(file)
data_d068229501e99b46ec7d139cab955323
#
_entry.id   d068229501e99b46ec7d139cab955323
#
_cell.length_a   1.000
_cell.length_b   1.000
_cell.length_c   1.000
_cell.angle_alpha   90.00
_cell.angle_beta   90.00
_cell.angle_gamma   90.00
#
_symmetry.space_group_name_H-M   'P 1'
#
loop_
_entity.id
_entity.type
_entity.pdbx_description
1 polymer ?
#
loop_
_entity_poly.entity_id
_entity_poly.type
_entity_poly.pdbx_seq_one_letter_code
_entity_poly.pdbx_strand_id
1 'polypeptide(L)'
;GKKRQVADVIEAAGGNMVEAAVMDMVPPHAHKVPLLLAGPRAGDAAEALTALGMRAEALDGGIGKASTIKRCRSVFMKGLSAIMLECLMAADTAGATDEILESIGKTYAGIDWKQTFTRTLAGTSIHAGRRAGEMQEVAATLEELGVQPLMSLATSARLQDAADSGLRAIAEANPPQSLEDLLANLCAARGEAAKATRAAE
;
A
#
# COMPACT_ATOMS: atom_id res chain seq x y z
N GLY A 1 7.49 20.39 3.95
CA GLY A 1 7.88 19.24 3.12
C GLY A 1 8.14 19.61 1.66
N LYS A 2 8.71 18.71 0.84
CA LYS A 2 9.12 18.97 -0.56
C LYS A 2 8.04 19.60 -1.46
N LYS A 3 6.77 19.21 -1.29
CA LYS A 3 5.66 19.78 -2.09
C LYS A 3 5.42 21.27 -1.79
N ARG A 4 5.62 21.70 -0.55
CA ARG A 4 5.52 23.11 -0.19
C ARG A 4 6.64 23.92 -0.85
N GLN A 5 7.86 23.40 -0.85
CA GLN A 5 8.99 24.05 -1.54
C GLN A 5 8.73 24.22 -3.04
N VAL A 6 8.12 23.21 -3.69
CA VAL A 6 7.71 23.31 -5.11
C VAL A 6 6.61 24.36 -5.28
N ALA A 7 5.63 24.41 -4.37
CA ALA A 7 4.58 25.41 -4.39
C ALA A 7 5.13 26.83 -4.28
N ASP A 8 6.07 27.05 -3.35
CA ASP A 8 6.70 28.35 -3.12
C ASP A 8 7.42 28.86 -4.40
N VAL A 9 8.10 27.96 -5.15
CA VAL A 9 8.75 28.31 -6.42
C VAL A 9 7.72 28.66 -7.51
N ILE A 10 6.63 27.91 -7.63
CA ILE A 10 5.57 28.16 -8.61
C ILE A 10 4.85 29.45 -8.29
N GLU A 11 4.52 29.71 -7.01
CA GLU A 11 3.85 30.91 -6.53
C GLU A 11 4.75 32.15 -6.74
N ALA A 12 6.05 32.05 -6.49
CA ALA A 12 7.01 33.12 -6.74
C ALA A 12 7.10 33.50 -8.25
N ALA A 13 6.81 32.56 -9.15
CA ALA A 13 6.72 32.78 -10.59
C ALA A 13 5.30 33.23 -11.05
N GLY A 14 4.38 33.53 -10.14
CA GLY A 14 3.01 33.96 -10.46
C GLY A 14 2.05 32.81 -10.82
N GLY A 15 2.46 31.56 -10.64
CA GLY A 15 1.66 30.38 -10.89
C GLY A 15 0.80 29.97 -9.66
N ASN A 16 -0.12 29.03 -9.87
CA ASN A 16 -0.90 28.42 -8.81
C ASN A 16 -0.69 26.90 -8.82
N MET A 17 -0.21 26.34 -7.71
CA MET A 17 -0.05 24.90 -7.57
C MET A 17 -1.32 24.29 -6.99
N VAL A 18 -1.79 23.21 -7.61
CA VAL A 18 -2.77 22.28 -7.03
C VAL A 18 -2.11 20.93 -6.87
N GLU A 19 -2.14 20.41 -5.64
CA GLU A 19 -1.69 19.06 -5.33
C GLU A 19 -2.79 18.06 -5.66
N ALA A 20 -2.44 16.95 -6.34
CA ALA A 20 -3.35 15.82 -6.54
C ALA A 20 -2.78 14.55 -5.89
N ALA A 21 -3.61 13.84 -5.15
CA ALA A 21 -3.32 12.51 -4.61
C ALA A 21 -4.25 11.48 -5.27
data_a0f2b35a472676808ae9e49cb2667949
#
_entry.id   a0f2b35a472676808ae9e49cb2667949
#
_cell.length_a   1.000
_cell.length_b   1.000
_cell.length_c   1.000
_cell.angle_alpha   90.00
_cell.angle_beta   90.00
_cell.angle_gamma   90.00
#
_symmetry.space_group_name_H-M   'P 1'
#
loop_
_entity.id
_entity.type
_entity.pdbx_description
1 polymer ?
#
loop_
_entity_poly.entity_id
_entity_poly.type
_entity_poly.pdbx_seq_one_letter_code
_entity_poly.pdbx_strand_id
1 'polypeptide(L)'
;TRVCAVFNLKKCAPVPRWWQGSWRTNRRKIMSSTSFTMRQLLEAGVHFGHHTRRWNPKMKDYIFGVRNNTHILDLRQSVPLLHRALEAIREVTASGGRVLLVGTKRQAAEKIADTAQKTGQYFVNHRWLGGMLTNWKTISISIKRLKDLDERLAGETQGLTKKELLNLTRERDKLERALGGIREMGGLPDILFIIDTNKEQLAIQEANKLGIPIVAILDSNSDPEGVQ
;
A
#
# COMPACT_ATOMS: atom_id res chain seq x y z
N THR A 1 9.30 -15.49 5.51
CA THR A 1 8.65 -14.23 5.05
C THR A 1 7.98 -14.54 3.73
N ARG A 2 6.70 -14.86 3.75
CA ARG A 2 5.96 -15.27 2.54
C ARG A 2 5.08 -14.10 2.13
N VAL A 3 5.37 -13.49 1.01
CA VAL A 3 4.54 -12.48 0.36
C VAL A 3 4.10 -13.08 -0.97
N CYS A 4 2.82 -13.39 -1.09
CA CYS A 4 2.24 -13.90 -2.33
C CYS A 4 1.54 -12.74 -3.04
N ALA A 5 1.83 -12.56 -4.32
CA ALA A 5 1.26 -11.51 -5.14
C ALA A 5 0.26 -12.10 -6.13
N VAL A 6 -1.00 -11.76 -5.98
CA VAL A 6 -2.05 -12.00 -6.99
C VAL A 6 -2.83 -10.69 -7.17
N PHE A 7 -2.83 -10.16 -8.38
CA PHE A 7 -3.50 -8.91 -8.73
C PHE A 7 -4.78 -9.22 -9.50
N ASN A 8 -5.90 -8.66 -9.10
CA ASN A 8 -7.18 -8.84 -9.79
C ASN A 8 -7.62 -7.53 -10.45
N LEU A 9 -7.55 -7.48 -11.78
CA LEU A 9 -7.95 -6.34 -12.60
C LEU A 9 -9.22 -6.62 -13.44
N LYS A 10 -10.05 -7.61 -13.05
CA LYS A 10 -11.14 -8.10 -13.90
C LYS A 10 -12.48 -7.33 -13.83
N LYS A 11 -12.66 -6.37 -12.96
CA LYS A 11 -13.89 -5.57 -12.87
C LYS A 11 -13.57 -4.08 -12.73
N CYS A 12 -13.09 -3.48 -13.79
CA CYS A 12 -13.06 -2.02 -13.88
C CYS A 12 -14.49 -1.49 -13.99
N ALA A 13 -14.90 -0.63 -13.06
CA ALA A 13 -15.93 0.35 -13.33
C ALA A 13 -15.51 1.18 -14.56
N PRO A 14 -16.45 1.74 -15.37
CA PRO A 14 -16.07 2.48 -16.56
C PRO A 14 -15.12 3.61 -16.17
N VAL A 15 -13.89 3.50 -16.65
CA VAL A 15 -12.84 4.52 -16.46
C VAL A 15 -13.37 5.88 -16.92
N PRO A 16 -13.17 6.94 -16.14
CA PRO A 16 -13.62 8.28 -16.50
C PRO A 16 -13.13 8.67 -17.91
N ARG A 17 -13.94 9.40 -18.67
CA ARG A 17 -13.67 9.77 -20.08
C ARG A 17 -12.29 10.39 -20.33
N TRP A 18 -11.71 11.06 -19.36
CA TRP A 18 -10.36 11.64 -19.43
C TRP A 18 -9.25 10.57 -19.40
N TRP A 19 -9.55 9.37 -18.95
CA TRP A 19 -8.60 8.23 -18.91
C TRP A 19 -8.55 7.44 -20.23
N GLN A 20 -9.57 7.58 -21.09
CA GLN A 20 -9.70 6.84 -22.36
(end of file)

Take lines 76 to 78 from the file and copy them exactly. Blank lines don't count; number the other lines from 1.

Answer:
N ASN A 16 -0.12 29.03 -9.87
CA ASN A 16 -0.90 28.42 -8.81
C ASN A 16 -0.69 26.90 -8.82